Being digital doesn’t need to be complex. I saw a great example of digital simplicity on a recent visit to John Lewis’ flagship Oxford Street Store. Here is the full experience documented in this post. Is this great customer service or a missed opportunity to excite?
As a parent, going shopping for kid’s shoes usually involves a great deal of waiting around, a fair bit of chasing and a massive amount of checking that the shoes actually are going to be perfect. Basically its a long slog.
John Lewis has helped alleviate some of the waiting problems caused by this by introducing a digital queue manager into its children’s shoe department. Parents can now at least stay in the vicinity of the shoes area while they wait to be served.
What does the digital Queue manager do?
It’s a digital version of the old ticket dispensers which used to give each customer a number showing their position in the queue.
- Customers are presented with a touch screen that says “Press for a ticket”
- When touching the screen, a digital printer will print out a ticket with their allocated position in the queue.
- On the wall at the back of the shoe department is a large yellow LCD screen with the number of the customer that is currently being served.
- When a staff member has finished serving a customer, they will increase the number on the screen using an admin console behind the service desk.
- When a customer’s number comes up, then they hand the ticket to the staff member.
For me this solution stands out because if its simplicity. A lot of digital solutions try to create new conventions to interact with businesses. By using the standard convention of taking a ticket and waiting for your turn it immediately adapts to customer’s expectations of behaviour. By offering a simple interface and a physical ticket then its readily understood by customers.
It works because its digital
John Lewis is a premium digital brand, and by using a digital ticketing solution, it stamps its leading pedigree on the customer experience. In fact I would go so far as to say that this is the first solution that I have seen since starting the blog where the only reason that the solution works so well is that it is digital. Had the John Lewis team opted for an “old school” ticketing machine then the store would have felt far more like a local bakery than a high-class modern department store.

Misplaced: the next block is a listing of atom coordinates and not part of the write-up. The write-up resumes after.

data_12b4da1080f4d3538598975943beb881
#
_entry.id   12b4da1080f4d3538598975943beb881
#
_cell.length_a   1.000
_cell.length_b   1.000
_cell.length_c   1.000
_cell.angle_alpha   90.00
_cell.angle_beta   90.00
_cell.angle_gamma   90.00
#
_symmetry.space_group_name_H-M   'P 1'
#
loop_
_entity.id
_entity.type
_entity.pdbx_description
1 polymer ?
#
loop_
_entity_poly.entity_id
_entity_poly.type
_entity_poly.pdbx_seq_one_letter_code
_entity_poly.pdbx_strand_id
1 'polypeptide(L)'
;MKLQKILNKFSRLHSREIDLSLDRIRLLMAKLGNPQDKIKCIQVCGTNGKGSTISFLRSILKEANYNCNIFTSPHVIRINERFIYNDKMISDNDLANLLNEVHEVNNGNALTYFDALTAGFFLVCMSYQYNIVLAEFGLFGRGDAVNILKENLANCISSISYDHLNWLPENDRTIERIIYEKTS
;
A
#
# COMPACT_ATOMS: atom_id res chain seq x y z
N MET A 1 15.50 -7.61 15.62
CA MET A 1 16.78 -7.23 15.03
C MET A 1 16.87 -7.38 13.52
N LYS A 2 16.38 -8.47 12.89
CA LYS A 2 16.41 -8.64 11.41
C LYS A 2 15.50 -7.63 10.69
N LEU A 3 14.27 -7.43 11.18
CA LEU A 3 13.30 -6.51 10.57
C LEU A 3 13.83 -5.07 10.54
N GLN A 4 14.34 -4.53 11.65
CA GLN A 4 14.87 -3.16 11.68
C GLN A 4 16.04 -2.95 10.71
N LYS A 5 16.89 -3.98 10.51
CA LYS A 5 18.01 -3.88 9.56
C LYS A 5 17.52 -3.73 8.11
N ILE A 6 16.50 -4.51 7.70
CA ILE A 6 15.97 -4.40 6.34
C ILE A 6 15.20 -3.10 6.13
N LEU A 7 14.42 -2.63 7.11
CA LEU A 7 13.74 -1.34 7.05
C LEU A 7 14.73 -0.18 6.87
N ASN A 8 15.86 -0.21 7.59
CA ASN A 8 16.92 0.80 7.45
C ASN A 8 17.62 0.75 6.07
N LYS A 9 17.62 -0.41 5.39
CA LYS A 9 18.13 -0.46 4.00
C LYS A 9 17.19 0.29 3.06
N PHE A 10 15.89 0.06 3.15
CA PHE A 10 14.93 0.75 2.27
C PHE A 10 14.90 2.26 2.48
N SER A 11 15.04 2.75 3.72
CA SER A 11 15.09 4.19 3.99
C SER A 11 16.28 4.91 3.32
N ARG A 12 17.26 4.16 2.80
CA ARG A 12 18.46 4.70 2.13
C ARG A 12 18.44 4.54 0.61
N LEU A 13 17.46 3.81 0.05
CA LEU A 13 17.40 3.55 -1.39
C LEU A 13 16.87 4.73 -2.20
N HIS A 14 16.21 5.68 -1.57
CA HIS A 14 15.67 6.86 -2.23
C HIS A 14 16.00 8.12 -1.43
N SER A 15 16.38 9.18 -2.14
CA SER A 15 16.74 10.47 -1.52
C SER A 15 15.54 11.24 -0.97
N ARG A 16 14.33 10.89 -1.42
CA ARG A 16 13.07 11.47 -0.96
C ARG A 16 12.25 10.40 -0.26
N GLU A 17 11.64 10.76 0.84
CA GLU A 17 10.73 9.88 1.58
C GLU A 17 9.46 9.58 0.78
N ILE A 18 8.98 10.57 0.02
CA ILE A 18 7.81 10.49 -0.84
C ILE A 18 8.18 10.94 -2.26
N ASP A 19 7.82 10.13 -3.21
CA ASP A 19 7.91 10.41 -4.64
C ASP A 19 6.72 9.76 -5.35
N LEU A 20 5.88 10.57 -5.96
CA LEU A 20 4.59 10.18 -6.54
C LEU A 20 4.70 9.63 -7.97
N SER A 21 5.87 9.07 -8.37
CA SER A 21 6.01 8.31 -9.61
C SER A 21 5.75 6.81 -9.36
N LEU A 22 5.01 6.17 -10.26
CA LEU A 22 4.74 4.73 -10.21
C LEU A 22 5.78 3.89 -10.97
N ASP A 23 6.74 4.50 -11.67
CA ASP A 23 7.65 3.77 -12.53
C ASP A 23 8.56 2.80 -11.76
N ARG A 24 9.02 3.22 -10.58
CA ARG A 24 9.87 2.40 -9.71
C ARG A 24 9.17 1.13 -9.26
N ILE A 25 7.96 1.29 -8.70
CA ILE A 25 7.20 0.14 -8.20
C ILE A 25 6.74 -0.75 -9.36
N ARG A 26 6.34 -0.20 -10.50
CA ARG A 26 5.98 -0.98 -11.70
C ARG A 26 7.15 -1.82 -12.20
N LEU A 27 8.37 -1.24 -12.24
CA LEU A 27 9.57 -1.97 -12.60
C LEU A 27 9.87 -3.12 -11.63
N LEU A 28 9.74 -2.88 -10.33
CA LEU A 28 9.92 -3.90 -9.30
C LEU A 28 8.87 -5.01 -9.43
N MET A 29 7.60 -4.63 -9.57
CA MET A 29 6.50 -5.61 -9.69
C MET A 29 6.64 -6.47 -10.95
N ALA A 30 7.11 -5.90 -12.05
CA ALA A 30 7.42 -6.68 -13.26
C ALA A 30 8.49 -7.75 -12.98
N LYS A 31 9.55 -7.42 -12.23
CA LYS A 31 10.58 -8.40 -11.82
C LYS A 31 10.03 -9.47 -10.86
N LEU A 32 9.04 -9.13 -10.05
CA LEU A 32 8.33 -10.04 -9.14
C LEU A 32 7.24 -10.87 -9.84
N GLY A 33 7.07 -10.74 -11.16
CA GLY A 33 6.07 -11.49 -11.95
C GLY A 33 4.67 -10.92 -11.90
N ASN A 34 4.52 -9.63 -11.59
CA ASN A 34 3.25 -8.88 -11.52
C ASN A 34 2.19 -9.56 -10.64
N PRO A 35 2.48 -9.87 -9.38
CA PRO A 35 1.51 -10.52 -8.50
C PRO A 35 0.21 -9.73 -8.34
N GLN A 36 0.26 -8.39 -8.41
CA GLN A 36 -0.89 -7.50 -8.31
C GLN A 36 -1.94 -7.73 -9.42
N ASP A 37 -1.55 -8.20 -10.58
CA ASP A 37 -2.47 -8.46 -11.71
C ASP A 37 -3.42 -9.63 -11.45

An unused opportunity to delight customers?
During the early parts of my career I worked for the Disney corporation. Disney excels in delighting customers by creating instore theatre and putting a lot of attention into the details of the experience to drive it home.
For me, this ticketing system could be seen as a massive opportunity to add to the brand and delight customers.
- Since you are in the kid’s shoe department, why not put some fun images on the screen to entertain the children and bring some fun into the shopping experience for the kids?
- Instead of just using a very plain Arial-like font, why not go all out and do a child related font with some fun in it. (maybe something like Comic Neue)
- While you are changing the font, maybe make better use of larger text to better use the large flat screen kiosk that is in front of the customer.
- Finally don’t forget about the ticket. As its from a digital printer, you can print animals, shapes or even just a nice fun entertaining fact to give the customers that extra bit of delight when using this queue manager machine.
Overall this is a wonderful use of technology from one of the UK’s leading retailers. The product is far from perfect but John Lewis can still push the boat out more and make these kiosks more engaging and entertaining.